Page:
Yeah, I’ll come right out and say it – I don’t watch sports. Okay, I dabbled in basketball for a while, but that’s it. I’ve never cared for football, I find baseball excruciating and I just plain don’t get the appeal of watching hockey. Even the World Cup tournament didn’t get me excited. Watching other people play sports has never been for me. And yet I love sports games. Or at least I used to. Back in the days of ‘Tecmo Super Bowl,’ I loved them all. ‘Blades of Steel’ was my favorite, and I don’t think I’d ever watched hockey in my life when I got that game. Those games were easy to understand and just plain fun to play. I’ve still got a group of four that gets together on occasion for some ‘Tecmo Super Bowl’ action. We start up a season and play it right through. But that’s about where it ends for me, because modern sports games are far too complex.
It’s not that I can’t figure out how to push the buttons properly. I don’t have any trouble executing plays or throwing pitches. I just don’t know why I’m doing them. You’d think the game would help out with all that, seeing as how most other videogames have a tutorial mode. So why don’t sports games?
Let’s take the ‘Madden’ franchise for example. The last I played was either ‘Madden 08 ‘ or ’09,’ and I was actually pretty convinced that I’d enjoy it. Plenty of my friends were into football and I figured it would be simple enough to understand. “If I can figure out ‘Disgaea,’ I can figure out football, right?” Wrong.
After running through a mode designed to determine my skill level, I was left without much in the way of help understanding the game. The manual and in-game tutorials were clearly created to help those who had never played a videogame before. ‘Madden’ was made to be as friendly as possible for folks that just bought their first Xbox, but there’s no help for a guy who never watched football.
I’ve never been completely ignorant of football. I knew a bit going into this game. I got what a quarterback is, and I could figure out wide receivers well enough, but that’s where it all ended. My passes got intercepted, I lost games by huge amounts and I had no idea why. It didn’t help that the menu for picking a play assumed a lot of knowledge on my part. I dug through menus with names like “Nickel” and “2-3-2” until I found plays with names I liked, and then ran them. The drawings were like an alien language.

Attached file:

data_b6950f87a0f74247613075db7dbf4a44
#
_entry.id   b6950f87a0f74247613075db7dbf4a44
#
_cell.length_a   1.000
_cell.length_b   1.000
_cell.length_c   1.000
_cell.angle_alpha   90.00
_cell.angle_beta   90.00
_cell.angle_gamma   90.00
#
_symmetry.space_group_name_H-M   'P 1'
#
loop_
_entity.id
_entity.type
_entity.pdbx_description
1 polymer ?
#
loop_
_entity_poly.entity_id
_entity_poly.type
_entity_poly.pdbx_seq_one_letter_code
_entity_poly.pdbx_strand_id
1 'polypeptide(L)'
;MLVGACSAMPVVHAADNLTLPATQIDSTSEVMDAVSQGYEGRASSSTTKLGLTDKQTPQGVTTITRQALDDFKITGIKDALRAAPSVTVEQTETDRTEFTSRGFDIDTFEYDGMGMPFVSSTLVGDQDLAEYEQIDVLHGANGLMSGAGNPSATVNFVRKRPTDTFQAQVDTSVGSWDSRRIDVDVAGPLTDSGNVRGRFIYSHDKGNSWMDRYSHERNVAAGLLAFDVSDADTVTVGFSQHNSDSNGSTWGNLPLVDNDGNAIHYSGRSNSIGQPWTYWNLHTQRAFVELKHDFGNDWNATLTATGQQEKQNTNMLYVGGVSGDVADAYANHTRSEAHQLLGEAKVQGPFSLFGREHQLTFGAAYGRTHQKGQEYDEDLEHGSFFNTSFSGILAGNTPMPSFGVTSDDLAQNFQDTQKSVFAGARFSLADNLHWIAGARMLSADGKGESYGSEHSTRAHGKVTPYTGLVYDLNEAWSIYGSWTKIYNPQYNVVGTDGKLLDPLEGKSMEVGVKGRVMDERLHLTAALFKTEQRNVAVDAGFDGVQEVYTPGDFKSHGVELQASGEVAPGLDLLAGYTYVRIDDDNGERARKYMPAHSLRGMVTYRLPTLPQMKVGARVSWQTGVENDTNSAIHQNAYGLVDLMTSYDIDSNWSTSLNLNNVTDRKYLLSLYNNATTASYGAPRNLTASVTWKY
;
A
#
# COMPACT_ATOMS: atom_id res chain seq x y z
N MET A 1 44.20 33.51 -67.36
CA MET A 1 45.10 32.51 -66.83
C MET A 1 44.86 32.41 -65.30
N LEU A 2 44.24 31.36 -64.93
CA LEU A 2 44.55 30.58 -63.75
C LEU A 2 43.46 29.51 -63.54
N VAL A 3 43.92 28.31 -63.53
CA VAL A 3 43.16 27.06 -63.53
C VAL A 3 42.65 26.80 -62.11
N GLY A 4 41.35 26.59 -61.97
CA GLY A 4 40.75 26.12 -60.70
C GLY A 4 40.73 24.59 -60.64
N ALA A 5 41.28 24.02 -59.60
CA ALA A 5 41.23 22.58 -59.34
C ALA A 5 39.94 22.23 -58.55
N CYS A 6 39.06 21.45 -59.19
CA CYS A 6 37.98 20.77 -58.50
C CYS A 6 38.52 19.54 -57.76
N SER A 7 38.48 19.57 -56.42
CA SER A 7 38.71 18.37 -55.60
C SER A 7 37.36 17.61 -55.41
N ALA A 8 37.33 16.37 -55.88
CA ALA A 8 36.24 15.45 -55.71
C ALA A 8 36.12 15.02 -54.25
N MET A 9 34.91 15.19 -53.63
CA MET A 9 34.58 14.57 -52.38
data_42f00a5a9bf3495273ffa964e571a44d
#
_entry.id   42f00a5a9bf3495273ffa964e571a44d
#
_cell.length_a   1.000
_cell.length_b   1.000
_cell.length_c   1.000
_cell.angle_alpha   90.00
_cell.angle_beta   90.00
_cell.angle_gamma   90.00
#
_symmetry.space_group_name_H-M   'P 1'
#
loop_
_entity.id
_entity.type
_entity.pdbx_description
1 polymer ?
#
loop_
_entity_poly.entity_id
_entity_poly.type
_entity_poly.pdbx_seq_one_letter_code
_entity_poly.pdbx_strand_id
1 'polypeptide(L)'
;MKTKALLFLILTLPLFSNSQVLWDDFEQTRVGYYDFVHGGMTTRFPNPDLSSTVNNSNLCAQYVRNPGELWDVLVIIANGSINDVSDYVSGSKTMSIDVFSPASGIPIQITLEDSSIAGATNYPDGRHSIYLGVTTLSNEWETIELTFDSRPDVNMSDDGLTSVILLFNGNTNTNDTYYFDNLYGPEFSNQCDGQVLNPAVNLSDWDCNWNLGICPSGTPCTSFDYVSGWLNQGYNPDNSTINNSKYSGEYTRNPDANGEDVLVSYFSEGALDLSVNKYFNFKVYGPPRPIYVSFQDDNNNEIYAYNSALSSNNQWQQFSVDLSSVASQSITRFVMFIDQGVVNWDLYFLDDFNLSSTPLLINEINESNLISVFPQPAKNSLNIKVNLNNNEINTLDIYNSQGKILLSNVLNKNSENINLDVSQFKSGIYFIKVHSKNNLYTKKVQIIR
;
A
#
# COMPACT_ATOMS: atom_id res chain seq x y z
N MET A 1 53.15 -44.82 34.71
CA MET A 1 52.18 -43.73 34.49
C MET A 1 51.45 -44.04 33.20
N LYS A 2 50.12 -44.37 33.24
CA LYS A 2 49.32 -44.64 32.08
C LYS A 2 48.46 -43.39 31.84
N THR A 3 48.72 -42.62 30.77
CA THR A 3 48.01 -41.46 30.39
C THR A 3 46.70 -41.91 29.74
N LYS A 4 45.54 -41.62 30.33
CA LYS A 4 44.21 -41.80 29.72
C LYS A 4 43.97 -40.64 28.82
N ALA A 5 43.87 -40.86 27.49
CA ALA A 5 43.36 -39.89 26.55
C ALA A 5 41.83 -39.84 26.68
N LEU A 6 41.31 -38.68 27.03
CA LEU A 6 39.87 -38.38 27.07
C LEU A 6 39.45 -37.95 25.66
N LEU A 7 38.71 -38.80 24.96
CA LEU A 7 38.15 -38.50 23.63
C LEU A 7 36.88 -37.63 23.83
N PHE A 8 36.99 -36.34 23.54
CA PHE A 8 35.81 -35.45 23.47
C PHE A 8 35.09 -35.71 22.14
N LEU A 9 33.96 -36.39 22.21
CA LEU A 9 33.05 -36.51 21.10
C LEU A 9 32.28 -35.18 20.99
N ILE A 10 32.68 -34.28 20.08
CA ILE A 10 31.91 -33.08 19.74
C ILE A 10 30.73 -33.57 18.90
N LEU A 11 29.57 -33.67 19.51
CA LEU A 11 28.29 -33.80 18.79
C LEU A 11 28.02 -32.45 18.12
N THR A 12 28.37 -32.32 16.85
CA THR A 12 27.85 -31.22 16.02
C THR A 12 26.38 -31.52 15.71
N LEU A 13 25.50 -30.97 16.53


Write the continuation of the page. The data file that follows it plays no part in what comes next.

I got frustrated with playing the actual games pretty quickly. So I did what any good ol’ pen-and-paper role-playing nerd would do, and turned to the one mode I could understand. Franchise mode was made of wonderful and easy to understand charts where my characters were given numerical values. Just like any good RPG, my job was to make those numbers go up. Trading players was like trading cards back in my ‘Magic: The Gathering’ days, but without all the debate over whether they were in mint condition or not.
I treated games like I treat random monster battles. I avoided them like the plague, only jumping in when I was bored with management, or when it was a big night. I treated the playoffs as a series of boss encounters, with the Super Bowl being the final one. I enjoyed it, for the most part, but I was still left with questions.
What the hell is a tight end and why do I want one? Do the guys on the defensive line also play on the offensive line? Just how important is a good kicker? ‘Madden’ wouldn’t tell me.
It’s not fair to pick on only one franchise. Plenty of other games do it too. I still don’t understand the purpose behind all the different pitches in baseball games or why I’d ever want to bunt. Hockey mystifies me when my players aren’t fighting. Well, I’m decent with basketball. Having only five players helps.
I know the simple solution is to look up the info online, or ask someone. But really, shouldn’t these sports games come with a bit of tutorial for people who don’t watch sports?